Take Care of Yourself

It’s 8:45 in the morning and I’m at the living room window watching my husband enter the passenger side of a car that is not mine.

The driver is an attractive young woman. In some other scenario, I’d be the jealous wife, tearful at Tommy’s choice of a new companion. But since this is my life, and the driver is my aide, my feelings are of relief, not wrath.

Hiring someone to spell me from full-time chauffeuring was sparked some months ago by directives from friends and relatives. “Be sure to take care of yourself,” they had said when they learned of my full-time responsibilities. Primary progressive aphasia, a brain degeneration that has shattered my husband's speech, has also changed me into his interpreter, advocate, and guardian.

To be honest, when I first heard that “take care of yourself” advice, I thought, easy for you to say.  That sounds petulant, I know, but I wondered how I could do that with my home and work responsibilities, our budget, and my stubborn spouse.

Then, I had a second thought: I deserve it. So, I decided if I could be untethered from driving, let’s say, by arranging a substitute for the three days I ferry my husband back and forth to the YMCA, I could count that as fulfilling my loved ones’ order.

I went online and booked a taxi that would pick up Tommy at 8:45 in the morning on Mondays, Wednesdays, and Fridays, and drop him at the Y at 9. Then return at 11:45 to get him from the coffee shop around the corner of the Y. I arranged a month of these round trips.

“Honey,” I said on that day before my first day of Taking Care of Myself, “I’m going to a spa early tomorrow.  A taxi will be outside at 8:45 to drive you to the Y. Be sure to be downstairs.”

“Okay,” he said. He looked glum.

The next day I left the house early. Tommy was still asleep awaiting his own alarm. Off to the spa I went. First a massage, than to my locker to change for more pampering. As soon as I twirled the combination lock, I heard my iPhone ringing. This was not a welcome sound.

“Come home!” Tommy struggled to get out. (He still had words back then.) I looked at my watch, it was 9:15.

“Honey, what are you doing home?” I said. “Didn’t the cab arrive to get you?”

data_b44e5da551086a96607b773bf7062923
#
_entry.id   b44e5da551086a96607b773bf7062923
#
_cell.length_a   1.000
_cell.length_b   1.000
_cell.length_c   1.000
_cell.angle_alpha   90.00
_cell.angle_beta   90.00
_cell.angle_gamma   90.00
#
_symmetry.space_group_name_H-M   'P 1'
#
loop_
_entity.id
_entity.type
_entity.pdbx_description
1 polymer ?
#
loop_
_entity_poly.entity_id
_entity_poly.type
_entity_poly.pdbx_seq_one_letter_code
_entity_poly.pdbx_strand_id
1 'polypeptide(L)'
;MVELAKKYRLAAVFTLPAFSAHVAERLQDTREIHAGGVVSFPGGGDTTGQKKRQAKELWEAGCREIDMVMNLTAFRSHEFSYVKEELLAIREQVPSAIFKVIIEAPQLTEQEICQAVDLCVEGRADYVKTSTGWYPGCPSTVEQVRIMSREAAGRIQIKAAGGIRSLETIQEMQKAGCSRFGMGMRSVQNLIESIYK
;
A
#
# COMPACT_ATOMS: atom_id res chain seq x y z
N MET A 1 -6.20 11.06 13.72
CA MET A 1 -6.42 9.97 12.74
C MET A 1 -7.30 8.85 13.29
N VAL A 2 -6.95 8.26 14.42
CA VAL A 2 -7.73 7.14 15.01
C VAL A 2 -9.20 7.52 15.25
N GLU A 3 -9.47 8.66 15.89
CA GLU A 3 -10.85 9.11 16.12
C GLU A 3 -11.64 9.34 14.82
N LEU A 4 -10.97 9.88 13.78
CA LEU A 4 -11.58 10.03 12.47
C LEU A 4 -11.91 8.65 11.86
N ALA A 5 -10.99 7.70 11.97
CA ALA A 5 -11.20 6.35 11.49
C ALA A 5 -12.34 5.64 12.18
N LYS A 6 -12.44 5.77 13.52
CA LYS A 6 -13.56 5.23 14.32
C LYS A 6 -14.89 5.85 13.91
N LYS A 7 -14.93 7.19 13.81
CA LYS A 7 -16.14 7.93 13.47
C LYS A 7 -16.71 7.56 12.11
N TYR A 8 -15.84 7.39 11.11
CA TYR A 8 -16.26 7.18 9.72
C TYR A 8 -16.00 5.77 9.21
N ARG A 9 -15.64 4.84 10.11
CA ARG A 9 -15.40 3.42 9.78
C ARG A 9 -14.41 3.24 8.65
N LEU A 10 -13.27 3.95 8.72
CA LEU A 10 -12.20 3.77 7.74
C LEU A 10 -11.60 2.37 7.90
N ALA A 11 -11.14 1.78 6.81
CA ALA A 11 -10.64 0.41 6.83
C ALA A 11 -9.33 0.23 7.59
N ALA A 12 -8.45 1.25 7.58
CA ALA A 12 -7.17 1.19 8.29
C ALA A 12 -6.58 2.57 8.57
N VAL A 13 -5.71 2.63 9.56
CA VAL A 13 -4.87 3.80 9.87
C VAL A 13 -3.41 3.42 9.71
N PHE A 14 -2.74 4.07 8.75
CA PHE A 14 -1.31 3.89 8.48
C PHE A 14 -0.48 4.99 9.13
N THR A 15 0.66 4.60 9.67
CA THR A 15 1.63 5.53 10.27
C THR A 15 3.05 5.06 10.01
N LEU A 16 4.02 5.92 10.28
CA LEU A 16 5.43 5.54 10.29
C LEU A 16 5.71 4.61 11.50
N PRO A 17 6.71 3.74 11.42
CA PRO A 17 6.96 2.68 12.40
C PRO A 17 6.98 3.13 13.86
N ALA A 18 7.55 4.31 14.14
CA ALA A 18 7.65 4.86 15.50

“Come home!” he repeated. “The cab left!”  This is what I figured: the cab arrived at 8:45 as ordered; Tommy was slow getting downstairs. The driver may have phoned the house, but Tommy didn’t pick up. The driver left.

“I’ll be there as fast as I can,” I said. As I raced past the receptionist, I tossed, “cancel my next appointment.”

“No cabs!” Tommy said as soon as I walked in the door.

“No, no more cabs,” I said. I went online and deleted the remainder of the taxi drives.

I returned to full-time chauffeuring until recently when I decided to try again. But, not with a cabbie.  And this time, I was less ambitious and sought only one day off, not three.

The job description I dictated to everyone I knew went something like this: Wanted, male or female to spell me one day per week. Own auto essential. Medical background a plus. Patience a must.

Enter the attractive young woman who met all my requirements. When I first introduced this new chauffeur to my husband, he gave her two thumbs up.

Today, with Tommy's comely driver at the wheel, I've elected to use my three hours to stay home. I will not shower, nor put on make-up. I will dress in sweats, sans underwear. I will not leave the house or get into a car. I will not drive back and forth, back and forth. I will not watch over anyone but me, and the dog.

That's Step One in Taking Care of Myself. For Step Two, I will go back online and schedule a taxi cab to pick me up on a day my husband will be tucked in for a long morning nap.

I will be downstairs on time and give the cabbie -- who is a driver that is not me -- the address of the spa I had abandoned all those months ago. I will head to the receptionist's desk and once again book a massage, a manicure, and a pedicure. And as I luxuriate, I will pray that my iPhone keeps her mouth shut.